Nov 9, 2016

What a DXA Screening is, and What It Can Tell You About Your Bones

dxa-screening-bone-density-test-diagnosis

When you start to experience symptoms of osteoporosis, you might be wondering what your next step is. How do you gain a better understanding of what your body is going through? Sometimes we cannot tell what is going on beneath the surface, which is where x-rays come in to provide a further review. 

Therefore, the first step to diagnosing osteoporosis is to receive a dual-energy X-ray absorptiometry (DXA) test from a trained physician. Keep reading to find out more about what DXA screening is and what it can tell you about your bones. 

What is DXA?

DXA tests involve much more effective technology than a typical X-ray, which is unable to show osteoporosis in the body until it is far more advanced. Although the name of this x-ray might sound overwhelming, a DXA is a simple and quick, non-invasive process. 

This enhanced form of x-ray scanning uses top-of-the-line radiation technology to measure bone mineral density accurately in a patient’s body. By assessing an estimate of bone density, your physician will then know how strong your bones currently are and which areas are weaker than others. The test focuses on two main areas of your body – the hip and spine. Both areas have a larger chance of fracturing and tend to lead to more severe side effects.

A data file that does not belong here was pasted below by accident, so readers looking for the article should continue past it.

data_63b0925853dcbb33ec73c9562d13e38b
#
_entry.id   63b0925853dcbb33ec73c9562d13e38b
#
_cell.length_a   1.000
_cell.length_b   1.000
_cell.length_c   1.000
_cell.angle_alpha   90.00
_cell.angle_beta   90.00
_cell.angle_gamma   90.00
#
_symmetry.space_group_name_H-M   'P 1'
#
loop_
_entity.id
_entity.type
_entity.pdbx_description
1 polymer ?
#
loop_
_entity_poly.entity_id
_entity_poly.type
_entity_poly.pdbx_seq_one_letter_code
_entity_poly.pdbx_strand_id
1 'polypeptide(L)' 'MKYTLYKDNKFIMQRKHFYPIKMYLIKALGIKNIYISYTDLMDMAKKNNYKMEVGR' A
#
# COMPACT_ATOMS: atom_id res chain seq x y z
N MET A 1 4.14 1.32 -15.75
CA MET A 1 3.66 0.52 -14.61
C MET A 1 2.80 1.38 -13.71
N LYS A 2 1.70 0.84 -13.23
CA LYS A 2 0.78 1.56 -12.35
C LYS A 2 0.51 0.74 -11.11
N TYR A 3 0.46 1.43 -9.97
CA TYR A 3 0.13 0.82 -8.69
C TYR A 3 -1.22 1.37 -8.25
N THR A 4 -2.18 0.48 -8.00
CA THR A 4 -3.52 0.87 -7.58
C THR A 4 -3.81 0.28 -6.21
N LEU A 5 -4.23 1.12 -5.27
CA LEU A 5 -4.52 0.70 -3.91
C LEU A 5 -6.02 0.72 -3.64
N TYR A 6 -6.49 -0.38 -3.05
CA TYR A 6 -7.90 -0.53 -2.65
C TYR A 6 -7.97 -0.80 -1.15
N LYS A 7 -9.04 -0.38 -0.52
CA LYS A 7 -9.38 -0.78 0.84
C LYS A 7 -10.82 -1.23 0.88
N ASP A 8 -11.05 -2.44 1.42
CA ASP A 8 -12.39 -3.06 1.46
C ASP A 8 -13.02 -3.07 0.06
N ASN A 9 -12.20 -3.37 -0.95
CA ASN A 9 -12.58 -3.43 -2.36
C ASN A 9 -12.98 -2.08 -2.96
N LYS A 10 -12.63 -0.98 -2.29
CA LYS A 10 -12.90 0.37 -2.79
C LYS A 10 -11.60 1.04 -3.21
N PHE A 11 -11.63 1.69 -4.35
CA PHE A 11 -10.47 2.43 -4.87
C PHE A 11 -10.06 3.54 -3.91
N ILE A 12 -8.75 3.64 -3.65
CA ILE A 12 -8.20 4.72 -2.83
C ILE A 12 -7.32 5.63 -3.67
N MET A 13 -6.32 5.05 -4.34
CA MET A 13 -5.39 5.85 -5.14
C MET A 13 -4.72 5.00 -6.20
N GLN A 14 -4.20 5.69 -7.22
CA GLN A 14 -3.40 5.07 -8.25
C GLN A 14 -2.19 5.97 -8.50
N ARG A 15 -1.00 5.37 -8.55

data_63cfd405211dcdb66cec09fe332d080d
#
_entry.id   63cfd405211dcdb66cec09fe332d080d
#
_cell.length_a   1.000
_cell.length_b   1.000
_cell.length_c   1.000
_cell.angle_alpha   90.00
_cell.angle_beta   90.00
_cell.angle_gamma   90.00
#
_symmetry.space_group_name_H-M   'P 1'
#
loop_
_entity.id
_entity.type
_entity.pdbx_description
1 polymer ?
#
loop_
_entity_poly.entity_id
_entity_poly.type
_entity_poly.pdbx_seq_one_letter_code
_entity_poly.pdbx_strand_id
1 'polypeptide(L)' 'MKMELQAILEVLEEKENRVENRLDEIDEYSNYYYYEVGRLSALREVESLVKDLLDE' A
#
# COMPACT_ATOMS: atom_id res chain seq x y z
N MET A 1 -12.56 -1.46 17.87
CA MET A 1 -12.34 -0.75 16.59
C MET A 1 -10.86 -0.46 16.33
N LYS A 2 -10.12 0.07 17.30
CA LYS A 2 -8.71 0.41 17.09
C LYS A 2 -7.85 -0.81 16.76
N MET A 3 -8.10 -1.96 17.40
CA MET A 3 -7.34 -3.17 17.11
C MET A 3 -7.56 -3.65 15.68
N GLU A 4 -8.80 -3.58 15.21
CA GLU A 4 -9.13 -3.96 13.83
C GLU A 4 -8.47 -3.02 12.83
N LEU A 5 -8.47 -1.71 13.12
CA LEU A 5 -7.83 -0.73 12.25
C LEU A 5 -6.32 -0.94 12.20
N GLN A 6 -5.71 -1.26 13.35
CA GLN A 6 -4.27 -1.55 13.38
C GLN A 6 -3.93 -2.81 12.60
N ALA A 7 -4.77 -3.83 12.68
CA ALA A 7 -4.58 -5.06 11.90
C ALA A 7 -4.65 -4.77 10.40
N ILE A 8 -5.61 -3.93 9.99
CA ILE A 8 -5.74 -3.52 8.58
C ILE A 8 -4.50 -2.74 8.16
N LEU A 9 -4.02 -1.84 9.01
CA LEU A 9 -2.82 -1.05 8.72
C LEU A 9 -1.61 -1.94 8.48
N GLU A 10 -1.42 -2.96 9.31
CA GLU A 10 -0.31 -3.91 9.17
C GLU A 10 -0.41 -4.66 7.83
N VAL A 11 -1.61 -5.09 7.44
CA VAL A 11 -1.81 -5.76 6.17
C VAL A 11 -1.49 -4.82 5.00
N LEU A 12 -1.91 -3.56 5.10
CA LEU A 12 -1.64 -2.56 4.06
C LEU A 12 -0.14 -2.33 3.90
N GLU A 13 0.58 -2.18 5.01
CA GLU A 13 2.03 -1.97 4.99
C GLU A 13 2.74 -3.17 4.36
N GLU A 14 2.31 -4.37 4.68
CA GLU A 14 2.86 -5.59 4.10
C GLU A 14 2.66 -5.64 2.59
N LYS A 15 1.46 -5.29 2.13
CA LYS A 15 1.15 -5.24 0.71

How does it work?

This screening test is a straightforward and quick process, usually over within 10 to 20 minutes. As the patient, you will lie on a padded table with an x-ray generator below you and an imaging device above you. While lying very still, the DXA detector slowly examines the area in need, generating images for the physician to review. 

It is imperative to remain still during the scan for more accurate results. Once the images are taken, they will then be printed and thoroughly reviewed to determine your bone mineral density.

When should I get one?

Physicians recommend that you receive a DXA scanning under certain circumstances. Below are a few of the following reasons why you should schedule a test:

  • You are a woman 65 years or older.
  • You are a man over the age of 70.
  • You break a bone after the age of 50 years old.
  • You are experiencing significant height loss.
  • You are a woman under 65 with certain risk factors.
  • You are a man age 50-69 with certain risk factors.
  • You are experiencing back pain with a break in your spine.

A DXA scan also can be used to assess how well osteoporosis treatment is working. And after a fracture, a DXA scan can determine if the break was likely due to osteoporosis.

Other reasons to have a DXA scan include:

  • A break or bone loss in your spine showed up in an X-ray.
  • You’ve lost a half-inch or more of height within one year.
  • You’ve had a total height loss of an inch and a half.

What’s next?

After receiving the results from your DXA, the physician can then determine your bone density level. This information will help them assess whether or not you need to be treated for osteoporosis. If the physician declares that your bone density levels are low, that does not necessarily mean that you have osteoporosis. 

However, it does mean that your chances of developing osteoporosis in the future are higher. Your physician will have a better understanding and make a diagnosis accordingly.

Our trained physicians at Carolina Arthritis perform dual-energy X-ray absorptiometry (DXA) tests regularly. We will help assess and diagnose with the utmost care and expertise through quality technology and qualified professionals. Contact the experts at Carolina Arthritis today, and let’s get started on your treatment right away!